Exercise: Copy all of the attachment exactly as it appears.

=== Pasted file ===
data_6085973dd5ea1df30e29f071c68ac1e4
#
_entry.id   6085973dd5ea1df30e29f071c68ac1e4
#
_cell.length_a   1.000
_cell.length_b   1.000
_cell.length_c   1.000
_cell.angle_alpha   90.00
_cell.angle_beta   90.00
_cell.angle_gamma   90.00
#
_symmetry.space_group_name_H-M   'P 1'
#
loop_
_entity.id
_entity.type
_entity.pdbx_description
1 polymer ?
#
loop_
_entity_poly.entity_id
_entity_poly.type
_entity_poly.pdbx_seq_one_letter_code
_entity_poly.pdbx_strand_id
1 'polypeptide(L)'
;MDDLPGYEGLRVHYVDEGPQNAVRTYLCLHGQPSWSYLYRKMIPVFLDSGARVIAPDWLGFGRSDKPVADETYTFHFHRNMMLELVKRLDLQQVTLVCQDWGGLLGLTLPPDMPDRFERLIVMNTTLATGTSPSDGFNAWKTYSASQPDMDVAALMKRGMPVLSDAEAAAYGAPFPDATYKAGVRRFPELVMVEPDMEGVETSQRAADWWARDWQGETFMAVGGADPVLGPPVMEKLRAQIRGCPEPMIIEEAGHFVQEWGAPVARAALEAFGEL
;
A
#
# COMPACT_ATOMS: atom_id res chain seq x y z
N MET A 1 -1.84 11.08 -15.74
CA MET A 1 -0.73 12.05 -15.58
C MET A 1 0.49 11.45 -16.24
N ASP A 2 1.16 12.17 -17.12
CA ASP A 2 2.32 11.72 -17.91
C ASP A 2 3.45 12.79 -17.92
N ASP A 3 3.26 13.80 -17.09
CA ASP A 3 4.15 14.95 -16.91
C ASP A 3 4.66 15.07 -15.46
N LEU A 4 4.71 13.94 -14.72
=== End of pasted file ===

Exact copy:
data_6085973dd5ea1df30e29f071c68ac1e4
#
_entry.id   6085973dd5ea1df30e29f071c68ac1e4
#
_cell.length_a   1.000
_cell.length_b   1.000
_cell.length_c   1.000
_cell.angle_alpha   90.00
_cell.angle_beta   90.00
_cell.angle_gamma   90.00
#
_symmetry.space_group_name_H-M   'P 1'
#
loop_
_entity.id
_entity.type
_entity.pdbx_description
1 polymer ?
#
loop_
_entity_poly.entity_id
_entity_poly.type
_entity_poly.pdbx_seq_one_letter_code
_entity_poly.pdbx_strand_id
1 'polypeptide(L)'
;MDDLPGYEGLRVHYVDEGPQNAVRTYLCLHGQPSWSYLYRKMIPVFLDSGARVIAPDWLGFGRSDKPVADETYTFHFHRNMMLELVKRLDLQQVTLVCQDWGGLLGLTLPPDMPDRFERLIVMNTTLATGTSPSDGFNAWKTYSASQPDMDVAALMKRGMPVLSDAEAAAYGAPFPDATYKAGVRRFPELVMVEPDMEGVETSQRAADWWARDWQGETFMAVGGADPVLGPPVMEKLRAQIRGCPEPMIIEEAGHFVQEWGAPVARAALEAFGEL
;
A
#
# COMPACT_ATOMS: atom_id res chain seq x y z
N MET A 1 -1.84 11.08 -15.74
CA MET A 1 -0.73 12.05 -15.58
C MET A 1 0.49 11.45 -16.24
N ASP A 2 1.16 12.17 -17.12
CA ASP A 2 2.32 11.72 -17.91
C ASP A 2 3.45 12.79 -17.92
N ASP A 3 3.26 13.80 -17.09
CA ASP A 3 4.15 14.95 -16.91
C ASP A 3 4.66 15.07 -15.46
N LEU A 4 4.71 13.94 -14.72